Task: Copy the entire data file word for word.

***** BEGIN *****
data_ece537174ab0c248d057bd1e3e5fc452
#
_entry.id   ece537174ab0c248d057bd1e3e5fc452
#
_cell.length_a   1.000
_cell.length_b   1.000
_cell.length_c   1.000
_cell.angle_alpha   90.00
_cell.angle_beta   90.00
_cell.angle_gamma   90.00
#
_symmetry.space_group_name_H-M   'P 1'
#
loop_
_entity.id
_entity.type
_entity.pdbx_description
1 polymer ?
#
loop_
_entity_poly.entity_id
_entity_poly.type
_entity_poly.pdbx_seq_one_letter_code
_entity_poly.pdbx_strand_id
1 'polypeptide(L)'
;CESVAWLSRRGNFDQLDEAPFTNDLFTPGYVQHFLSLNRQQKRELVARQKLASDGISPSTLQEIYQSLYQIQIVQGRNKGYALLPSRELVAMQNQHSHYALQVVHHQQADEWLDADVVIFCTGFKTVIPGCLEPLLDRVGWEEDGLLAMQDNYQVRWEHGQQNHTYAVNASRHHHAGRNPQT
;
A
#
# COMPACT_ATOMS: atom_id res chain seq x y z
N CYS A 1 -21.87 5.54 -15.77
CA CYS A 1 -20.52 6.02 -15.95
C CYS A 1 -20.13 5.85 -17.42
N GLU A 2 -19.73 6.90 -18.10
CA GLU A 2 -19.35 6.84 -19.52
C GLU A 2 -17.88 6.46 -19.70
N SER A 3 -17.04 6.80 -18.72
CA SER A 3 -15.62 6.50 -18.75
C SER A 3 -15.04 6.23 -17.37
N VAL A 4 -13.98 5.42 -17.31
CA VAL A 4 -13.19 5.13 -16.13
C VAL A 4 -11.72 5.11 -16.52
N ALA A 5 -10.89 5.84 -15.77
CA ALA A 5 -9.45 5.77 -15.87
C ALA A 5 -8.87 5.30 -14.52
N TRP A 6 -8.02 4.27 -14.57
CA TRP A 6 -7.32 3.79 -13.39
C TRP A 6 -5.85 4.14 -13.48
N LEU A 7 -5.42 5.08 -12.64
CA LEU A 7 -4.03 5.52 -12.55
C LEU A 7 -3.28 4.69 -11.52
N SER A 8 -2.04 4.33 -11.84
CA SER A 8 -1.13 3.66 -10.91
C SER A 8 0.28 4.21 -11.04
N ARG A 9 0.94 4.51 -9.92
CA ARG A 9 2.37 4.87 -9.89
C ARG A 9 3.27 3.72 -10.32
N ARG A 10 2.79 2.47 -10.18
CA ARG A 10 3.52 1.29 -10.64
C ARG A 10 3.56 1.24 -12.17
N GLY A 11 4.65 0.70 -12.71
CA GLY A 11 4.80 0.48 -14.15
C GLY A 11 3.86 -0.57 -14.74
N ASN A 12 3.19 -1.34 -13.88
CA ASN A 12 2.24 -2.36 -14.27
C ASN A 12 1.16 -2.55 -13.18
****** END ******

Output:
data_ece537174ab0c248d057bd1e3e5fc452
#
_entry.id   ece537174ab0c248d057bd1e3e5fc452
#
_cell.length_a   1.000
_cell.length_b   1.000
_cell.length_c   1.000
_cell.angle_alpha   90.00
_cell.angle_beta   90.00
_cell.angle_gamma   90.00
#
_symmetry.space_group_name_H-M   'P 1'
#
loop_
_entity.id
_entity.type
_entity.pdbx_description
1 polymer ?
#
loop_
_entity_poly.entity_id
_entity_poly.type
_entity_poly.pdbx_seq_one_letter_code
_entity_poly.pdbx_strand_id
1 'polypeptide(L)'
;CESVAWLSRRGNFDQLDEAPFTNDLFTPGYVQHFLSLNRQQKRELVARQKLASDGISPSTLQEIYQSLYQIQIVQGRNKGYALLPSRELVAMQNQHSHYALQVVHHQQADEWLDADVVIFCTGFKTVIPGCLEPLLDRVGWEEDGLLAMQDNYQVRWEHGQQNHTYAVNASRHHHAGRNPQT
;
A
#
# COMPACT_ATOMS: atom_id res chain seq x y z
N CYS A 1 -21.87 5.54 -15.77
CA CYS A 1 -20.52 6.02 -15.95
C CYS A 1 -20.13 5.85 -17.42
N GLU A 2 -19.73 6.90 -18.10
CA GLU A 2 -19.35 6.84 -19.52
C GLU A 2 -17.88 6.46 -19.70
N SER A 3 -17.04 6.80 -18.72
CA SER A 3 -15.62 6.50 -18.75
C SER A 3 -15.04 6.23 -17.37
N VAL A 4 -13.98 5.42 -17.31
CA VAL A 4 -13.19 5.13 -16.13
C VAL A 4 -11.72 5.11 -16.52
N ALA A 5 -10.89 5.84 -15.77
CA ALA A 5 -9.45 5.77 -15.87
C ALA A 5 -8.87 5.30 -14.52
N TRP A 6 -8.02 4.27 -14.57
CA TRP A 6 -7.32 3.79 -13.39
C TRP A 6 -5.85 4.14 -13.48
N LEU A 7 -5.42 5.08 -12.64
CA LEU A 7 -4.03 5.52 -12.55
C LEU A 7 -3.28 4.69 -11.52
N SER A 8 -2.04 4.33 -11.84
CA SER A 8 -1.13 3.66 -10.91
C SER A 8 0.28 4.21 -11.04
N ARG A 9 0.94 4.51 -9.92
CA ARG A 9 2.37 4.87 -9.89
C ARG A 9 3.27 3.72 -10.32
N ARG A 10 2.79 2.47 -10.18
CA ARG A 10 3.52 1.29 -10.64
C ARG A 10 3.56 1.24 -12.17
N GLY A 11 4.65 0.70 -12.71
CA GLY A 11 4.80 0.48 -14.15
C GLY A 11 3.86 -0.57 -14.74
N ASN A 12 3.19 -1.34 -13.88
CA ASN A 12 2.24 -2.36 -14.27
C ASN A 12 1.16 -2.55 -13.18